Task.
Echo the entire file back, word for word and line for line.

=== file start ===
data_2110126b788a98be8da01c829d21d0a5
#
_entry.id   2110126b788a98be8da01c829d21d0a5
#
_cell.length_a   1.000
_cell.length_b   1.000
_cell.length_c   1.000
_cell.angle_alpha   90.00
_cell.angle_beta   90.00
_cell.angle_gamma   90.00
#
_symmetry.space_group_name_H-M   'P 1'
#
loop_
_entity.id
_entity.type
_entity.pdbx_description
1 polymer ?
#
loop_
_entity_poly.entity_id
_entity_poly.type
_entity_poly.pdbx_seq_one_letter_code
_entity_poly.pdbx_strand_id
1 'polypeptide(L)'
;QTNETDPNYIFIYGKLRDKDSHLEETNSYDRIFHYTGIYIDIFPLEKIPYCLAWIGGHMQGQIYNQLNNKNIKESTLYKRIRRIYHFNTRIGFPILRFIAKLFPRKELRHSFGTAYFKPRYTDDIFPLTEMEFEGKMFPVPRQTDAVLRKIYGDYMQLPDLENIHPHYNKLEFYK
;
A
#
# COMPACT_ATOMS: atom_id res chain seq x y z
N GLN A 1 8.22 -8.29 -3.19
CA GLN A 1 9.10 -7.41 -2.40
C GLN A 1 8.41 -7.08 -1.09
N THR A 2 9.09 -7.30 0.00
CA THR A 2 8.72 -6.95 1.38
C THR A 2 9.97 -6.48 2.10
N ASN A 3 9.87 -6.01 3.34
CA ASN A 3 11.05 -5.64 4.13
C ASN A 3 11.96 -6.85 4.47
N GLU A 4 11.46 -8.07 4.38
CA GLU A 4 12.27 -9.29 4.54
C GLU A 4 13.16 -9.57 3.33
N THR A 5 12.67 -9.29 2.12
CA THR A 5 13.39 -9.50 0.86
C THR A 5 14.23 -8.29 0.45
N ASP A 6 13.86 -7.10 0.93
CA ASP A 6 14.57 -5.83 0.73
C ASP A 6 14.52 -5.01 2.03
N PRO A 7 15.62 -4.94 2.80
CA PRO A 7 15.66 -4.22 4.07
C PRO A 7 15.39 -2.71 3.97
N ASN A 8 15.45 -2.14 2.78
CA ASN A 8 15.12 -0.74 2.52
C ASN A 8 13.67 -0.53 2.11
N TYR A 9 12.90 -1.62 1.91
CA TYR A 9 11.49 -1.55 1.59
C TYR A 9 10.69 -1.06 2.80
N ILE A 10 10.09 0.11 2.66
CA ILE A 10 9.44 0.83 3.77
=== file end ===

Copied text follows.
data_2110126b788a98be8da01c829d21d0a5
#
_entry.id   2110126b788a98be8da01c829d21d0a5
#
_cell.length_a   1.000
_cell.length_b   1.000
_cell.length_c   1.000
_cell.angle_alpha   90.00
_cell.angle_beta   90.00
_cell.angle_gamma   90.00
#
_symmetry.space_group_name_H-M   'P 1'
#
loop_
_entity.id
_entity.type
_entity.pdbx_description
1 polymer ?
#
loop_
_entity_poly.entity_id
_entity_poly.type
_entity_poly.pdbx_seq_one_letter_code
_entity_poly.pdbx_strand_id
1 'polypeptide(L)'
;QTNETDPNYIFIYGKLRDKDSHLEETNSYDRIFHYTGIYIDIFPLEKIPYCLAWIGGHMQGQIYNQLNNKNIKESTLYKRIRRIYHFNTRIGFPILRFIAKLFPRKELRHSFGTAYFKPRYTDDIFPLTEMEFEGKMFPVPRQTDAVLRKIYGDYMQLPDLENIHPHYNKLEFYK
;
A
#
# COMPACT_ATOMS: atom_id res chain seq x y z
N GLN A 1 8.22 -8.29 -3.19
CA GLN A 1 9.10 -7.41 -2.40
C GLN A 1 8.41 -7.08 -1.09
N THR A 2 9.09 -7.30 0.00
CA THR A 2 8.72 -6.95 1.38
C THR A 2 9.97 -6.48 2.10
N ASN A 3 9.87 -6.01 3.34
CA ASN A 3 11.05 -5.64 4.13
C ASN A 3 11.96 -6.85 4.47
N GLU A 4 11.46 -8.07 4.38
CA GLU A 4 12.27 -9.29 4.54
C GLU A 4 13.16 -9.57 3.33
N THR A 5 12.67 -9.29 2.12
CA THR A 5 13.39 -9.50 0.86
C THR A 5 14.23 -8.29 0.45
N ASP A 6 13.86 -7.10 0.93
CA ASP A 6 14.57 -5.83 0.73
C ASP A 6 14.52 -5.01 2.03
N PRO A 7 15.62 -4.94 2.80
CA PRO A 7 15.66 -4.22 4.07
C PRO A 7 15.39 -2.71 3.97
N ASN A 8 15.45 -2.14 2.78
CA ASN A 8 15.12 -0.74 2.52
C ASN A 8 13.67 -0.53 2.11
N TYR A 9 12.90 -1.62 1.91
CA TYR A 9 11.49 -1.55 1.59
C TYR A 9 10.69 -1.06 2.80
N ILE A 10 10.09 0.11 2.66
CA ILE A 10 9.44 0.83 3.77